Adolescence is a turbulent time of life. We define adolescence as the period from the early teens, when puberty onsets, to the mid-twenties, when the brain at last is fully developed. Adolescence is difficult because powerful drives toward sexuality and autonomy emerge while impulse control, planning, and judgment are still weak, due to incomplete development of the brain. Adolescents often act out if they feel these drives are being thwarted, or become depressed and anxious if they feel themselves failing to meet the new challenges that they present.
Treating adolescents is complicated both by their developmental level and by the fact that they are often brought to treatment involuntarily. They often enter treatment fearing or even assuming that the therapist is just another authority figure who is going to tell them what to do. We address this by respecting their desires for autonomy and sexual development while clarifying to them that limits in these areas are not intended to thwart their development but to guide it so that their needs will eventually be met successfully.
Parents often have difficulty understanding their adolescent children, and this difficulty reflects the fact that their adolescents usually do not understand themselves. They are generally unaware of their emotional dependency on their parents, since they are rebelling against it and often vocally denying it, and so their parents are often unaware of it as well. Also, surprisingly, they often have low self-esteem and do not know it, feeling intensely that something is wrong but externalizing the causes and blaming others.
In our work with adolescents we deal directly and
clearly with issues of autonomy, sexuality,
dependency, and self esteem, along with many
others. We let them do a lot of talking but we also
do a lot of talking ourselves. We educate them on all these issues in addition to promoting insight into their feelings and emotional needs. When oppositional behavior is a problem we join with the adolescent in acknowledging that the underlying desire for autonomy is valid while making clear that a defiant rejection of all limits always just leads to more and more of them. Where self-esteem issues are a problem we talk about them and make them explicit, and then correct any negatively distorted views or create problem-solving strategies for actual deficiencies. We have found that most adolescents respond very well to this approach.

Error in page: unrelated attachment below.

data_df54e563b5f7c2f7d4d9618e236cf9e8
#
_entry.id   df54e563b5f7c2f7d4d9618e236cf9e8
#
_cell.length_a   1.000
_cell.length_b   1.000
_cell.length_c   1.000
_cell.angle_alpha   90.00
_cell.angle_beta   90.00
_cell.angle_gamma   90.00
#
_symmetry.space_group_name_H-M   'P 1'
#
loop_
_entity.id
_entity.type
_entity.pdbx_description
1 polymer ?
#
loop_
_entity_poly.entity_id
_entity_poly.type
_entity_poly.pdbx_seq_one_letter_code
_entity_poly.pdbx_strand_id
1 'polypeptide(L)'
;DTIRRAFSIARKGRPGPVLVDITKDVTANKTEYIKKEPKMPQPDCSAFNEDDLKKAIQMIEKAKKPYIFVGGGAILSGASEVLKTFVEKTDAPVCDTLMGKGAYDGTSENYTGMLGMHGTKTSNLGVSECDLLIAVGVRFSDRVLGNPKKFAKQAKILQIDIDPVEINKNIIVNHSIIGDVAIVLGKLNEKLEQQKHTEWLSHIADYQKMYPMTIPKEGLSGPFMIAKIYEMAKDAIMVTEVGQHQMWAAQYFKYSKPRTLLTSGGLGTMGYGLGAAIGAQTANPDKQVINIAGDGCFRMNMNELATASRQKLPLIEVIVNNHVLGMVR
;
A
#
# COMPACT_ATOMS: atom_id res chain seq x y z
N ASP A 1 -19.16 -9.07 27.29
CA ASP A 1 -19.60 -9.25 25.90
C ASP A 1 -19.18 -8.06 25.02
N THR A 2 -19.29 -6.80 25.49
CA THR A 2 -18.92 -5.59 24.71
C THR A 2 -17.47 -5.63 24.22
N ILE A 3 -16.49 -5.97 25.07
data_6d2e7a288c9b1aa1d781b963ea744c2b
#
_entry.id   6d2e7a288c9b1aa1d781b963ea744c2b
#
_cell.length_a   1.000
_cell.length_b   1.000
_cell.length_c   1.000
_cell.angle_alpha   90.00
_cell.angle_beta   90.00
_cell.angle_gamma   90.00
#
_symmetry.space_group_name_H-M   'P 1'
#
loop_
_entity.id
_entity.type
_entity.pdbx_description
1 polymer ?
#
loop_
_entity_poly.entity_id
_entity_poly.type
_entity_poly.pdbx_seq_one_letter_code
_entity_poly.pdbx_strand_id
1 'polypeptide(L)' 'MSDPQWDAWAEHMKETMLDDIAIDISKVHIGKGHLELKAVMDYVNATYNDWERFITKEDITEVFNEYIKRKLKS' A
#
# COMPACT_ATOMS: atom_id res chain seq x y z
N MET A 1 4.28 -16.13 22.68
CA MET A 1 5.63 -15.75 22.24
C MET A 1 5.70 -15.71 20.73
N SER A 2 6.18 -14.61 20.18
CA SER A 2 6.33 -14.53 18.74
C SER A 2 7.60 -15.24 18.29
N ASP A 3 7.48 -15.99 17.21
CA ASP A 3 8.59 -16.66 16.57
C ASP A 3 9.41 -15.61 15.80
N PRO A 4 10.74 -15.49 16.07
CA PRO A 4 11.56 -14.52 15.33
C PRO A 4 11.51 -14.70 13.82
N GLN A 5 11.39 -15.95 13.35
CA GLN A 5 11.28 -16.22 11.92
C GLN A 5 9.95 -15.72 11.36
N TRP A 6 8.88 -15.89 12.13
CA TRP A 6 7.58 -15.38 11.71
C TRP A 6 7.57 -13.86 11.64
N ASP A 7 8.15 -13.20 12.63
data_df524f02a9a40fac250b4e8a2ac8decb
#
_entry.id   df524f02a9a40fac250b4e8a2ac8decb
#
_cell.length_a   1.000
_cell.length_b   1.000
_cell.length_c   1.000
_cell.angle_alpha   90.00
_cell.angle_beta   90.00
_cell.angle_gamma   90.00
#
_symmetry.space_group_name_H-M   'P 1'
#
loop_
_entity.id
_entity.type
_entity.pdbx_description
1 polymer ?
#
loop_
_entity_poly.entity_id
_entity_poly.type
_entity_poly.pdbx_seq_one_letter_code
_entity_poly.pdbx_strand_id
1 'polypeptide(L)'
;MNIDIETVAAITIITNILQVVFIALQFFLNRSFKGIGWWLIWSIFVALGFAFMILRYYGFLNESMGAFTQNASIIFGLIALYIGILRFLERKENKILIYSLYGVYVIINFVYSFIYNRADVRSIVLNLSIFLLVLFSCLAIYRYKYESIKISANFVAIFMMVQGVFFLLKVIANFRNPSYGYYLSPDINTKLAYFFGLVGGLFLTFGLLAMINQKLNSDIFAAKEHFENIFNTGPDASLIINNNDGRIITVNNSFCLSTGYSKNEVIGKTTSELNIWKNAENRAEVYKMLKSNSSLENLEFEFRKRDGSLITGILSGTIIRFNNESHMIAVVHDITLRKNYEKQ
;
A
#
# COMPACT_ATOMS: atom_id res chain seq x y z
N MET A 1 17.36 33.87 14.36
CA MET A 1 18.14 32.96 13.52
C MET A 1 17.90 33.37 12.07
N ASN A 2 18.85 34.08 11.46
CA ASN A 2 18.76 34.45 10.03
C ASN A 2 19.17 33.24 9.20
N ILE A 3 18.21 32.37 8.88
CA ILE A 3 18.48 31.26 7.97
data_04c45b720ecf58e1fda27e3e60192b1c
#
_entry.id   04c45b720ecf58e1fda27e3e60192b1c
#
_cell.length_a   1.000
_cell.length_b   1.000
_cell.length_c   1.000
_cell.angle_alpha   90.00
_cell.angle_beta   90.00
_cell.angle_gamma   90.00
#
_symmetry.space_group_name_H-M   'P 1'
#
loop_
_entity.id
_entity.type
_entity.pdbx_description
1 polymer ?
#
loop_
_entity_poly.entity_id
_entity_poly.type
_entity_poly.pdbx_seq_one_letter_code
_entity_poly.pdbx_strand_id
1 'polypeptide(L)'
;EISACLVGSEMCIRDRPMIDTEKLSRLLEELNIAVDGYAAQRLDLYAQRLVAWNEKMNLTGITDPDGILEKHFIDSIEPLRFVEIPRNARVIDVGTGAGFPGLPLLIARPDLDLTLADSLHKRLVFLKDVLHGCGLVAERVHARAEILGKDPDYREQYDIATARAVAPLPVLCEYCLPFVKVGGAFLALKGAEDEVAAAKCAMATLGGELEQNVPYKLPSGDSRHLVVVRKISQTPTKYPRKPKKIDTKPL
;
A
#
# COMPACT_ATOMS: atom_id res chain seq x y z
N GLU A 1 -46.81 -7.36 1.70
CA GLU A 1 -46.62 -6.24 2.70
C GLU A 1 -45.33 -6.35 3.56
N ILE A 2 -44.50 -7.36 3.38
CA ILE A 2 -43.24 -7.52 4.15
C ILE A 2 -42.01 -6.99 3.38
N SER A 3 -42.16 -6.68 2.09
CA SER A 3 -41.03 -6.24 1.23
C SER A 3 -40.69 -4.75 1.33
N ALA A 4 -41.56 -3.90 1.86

In our work with parents we promote a parenting style that is neither authoritarian nor democratic but authoritative. What this means in practice is that parents retain ultimate authority to override adolescent decisions because they have better judgment, but that they also must use this judgment in deciding whether overriding a bad decision is necessary.
Thomas B. Hollenbach, Ph.D.
The Integrative Therapy Institute of New Jersey has two offices, one in Metuchen in Middlesex County, and the other in Montclair in Essex County for parents seeking counseling or therapy for their adolescent. Our Metuchen office is convenient to the Middlesex County towns of Edison, Woodbridge, South Plainfield, Piscataway, Highland Park, New Brunswick, East Brunswick, Sayreville, Dunellen, and Middlesex. For residents of Union County, the Metuchen office is near to the towns of Scotch Plains, Clark, Westfield, Plainfield, Garwood, and Fanwood. For residents of Somerset County we are near to the towns of North Plainfield, Green Brook, Bound Brook, South Bound Brook, Bridgewater, and Franklin, New Jersey.
Our Montclair office is convenient to the Essex County towns of Glen Ridge, Cedar Grove, Verona, Essex Fells, Bloomfield, Nutley, Caldwell, North Caldwell, and West Caldwell. Slightly farther away are Fairfield, Roseland, Livingston, Milburn, Orange, East Orange, and South Orange. For residents of Passaic County, we are near to the towns of Clifton, Little Falls, Woodland Park, and Totowa, New Jersey.
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